Post is based off of cognitive dissonance theory
    Reply
  • parlour - Monday, July 25, 2011 - link

    Macs don’t seem to be the right choice for you. That’s alright. Just don’t claim that everyone else has the same needs as you. Reply
  • sjinsjca - Saturday, July 23, 2011 - link

    The test with the SSD is intriguing but there's a possibility that the FileVault performance hit might be less in the case of a conventional hard disk.

    Reason: hard disks are slower than SSDs, so there would be more idle states in which the OS could be performing encryption/decryption tasks.

    Worth a spot-check.
    Reply
  • EnerJi - Sunday, July 24, 2011 - link

    That's a great point. I'd also love to know if the performance impact decreases with an HDD. Reply
  • johnmacward - Tuesday, July 26, 2011 - link

    What annoys me is the fact that the recovery partition doesn't keep a copy of the Lion installer for instant re-installation - and with a bit of Apple magic even a copy that updates as the OS updates.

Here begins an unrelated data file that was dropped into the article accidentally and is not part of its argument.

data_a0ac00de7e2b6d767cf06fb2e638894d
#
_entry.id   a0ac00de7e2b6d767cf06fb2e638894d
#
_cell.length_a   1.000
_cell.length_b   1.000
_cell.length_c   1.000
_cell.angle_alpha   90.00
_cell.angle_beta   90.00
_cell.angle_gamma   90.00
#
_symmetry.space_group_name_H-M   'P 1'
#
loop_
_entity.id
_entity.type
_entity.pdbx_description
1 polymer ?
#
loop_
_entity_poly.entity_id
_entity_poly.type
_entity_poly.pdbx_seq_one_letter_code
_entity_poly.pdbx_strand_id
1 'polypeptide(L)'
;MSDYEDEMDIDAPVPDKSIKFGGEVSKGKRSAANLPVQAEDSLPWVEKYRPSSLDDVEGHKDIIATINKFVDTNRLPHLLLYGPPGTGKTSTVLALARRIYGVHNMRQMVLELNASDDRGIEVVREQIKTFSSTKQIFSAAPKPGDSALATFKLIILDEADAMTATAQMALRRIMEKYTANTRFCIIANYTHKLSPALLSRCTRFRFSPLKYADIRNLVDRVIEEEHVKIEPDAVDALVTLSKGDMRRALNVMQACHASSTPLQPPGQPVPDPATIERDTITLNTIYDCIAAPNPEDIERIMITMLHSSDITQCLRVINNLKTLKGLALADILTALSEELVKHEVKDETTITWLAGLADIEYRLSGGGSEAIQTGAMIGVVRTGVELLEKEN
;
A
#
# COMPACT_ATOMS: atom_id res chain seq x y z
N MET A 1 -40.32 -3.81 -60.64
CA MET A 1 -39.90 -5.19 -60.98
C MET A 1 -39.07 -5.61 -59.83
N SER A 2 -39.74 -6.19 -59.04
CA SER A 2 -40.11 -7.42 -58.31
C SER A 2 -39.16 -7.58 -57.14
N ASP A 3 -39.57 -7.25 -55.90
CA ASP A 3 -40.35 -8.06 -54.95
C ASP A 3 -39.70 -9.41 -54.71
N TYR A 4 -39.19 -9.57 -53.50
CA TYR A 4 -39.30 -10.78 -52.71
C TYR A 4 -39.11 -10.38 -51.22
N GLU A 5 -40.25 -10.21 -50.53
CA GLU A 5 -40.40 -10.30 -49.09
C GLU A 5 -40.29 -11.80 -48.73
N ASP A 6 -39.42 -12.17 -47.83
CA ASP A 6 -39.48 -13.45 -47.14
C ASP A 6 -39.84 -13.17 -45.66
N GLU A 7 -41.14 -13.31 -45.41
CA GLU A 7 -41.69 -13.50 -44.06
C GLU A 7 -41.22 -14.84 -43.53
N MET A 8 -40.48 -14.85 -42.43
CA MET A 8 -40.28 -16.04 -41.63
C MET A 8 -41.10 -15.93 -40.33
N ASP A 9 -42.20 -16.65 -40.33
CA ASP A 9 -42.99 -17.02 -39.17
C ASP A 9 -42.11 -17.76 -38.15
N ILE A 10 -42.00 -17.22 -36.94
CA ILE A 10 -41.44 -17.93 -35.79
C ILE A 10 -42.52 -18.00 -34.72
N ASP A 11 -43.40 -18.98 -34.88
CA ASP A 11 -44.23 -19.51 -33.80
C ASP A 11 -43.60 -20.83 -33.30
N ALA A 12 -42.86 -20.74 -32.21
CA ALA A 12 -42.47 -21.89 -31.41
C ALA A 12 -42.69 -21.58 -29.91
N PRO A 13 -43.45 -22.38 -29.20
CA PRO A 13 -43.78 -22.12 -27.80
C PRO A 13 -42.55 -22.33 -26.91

A download each time is a possibly expensive prospect considering we all have data caps of some kind.

    It also turns a reinstall into a shockingly long 4 hour job which is a major pain.
    Reply
  • luca108 - Tuesday, July 26, 2011 - link

    Small detail, but in the review you said you could only launch Launchpad by clicking the dock icon or using spotlight, but you can also set it as a hot corner. This is what I personally do... top left corner set for Launchpad and I can quickly get in and out of it to find my apps and utilities.

    I'm not suggesting it's quicker than using an apps stack on the dock... actually, its the exact same. But it definitely is faster than clicking the Launchpad dock icon or using spotlight to launch it.
    Reply
  • Thrakazog - Tuesday, July 26, 2011 - link

    Does anyone know if Lion extended trim support to 3rd party SSD's, instead of only the ones apple provides ? Reply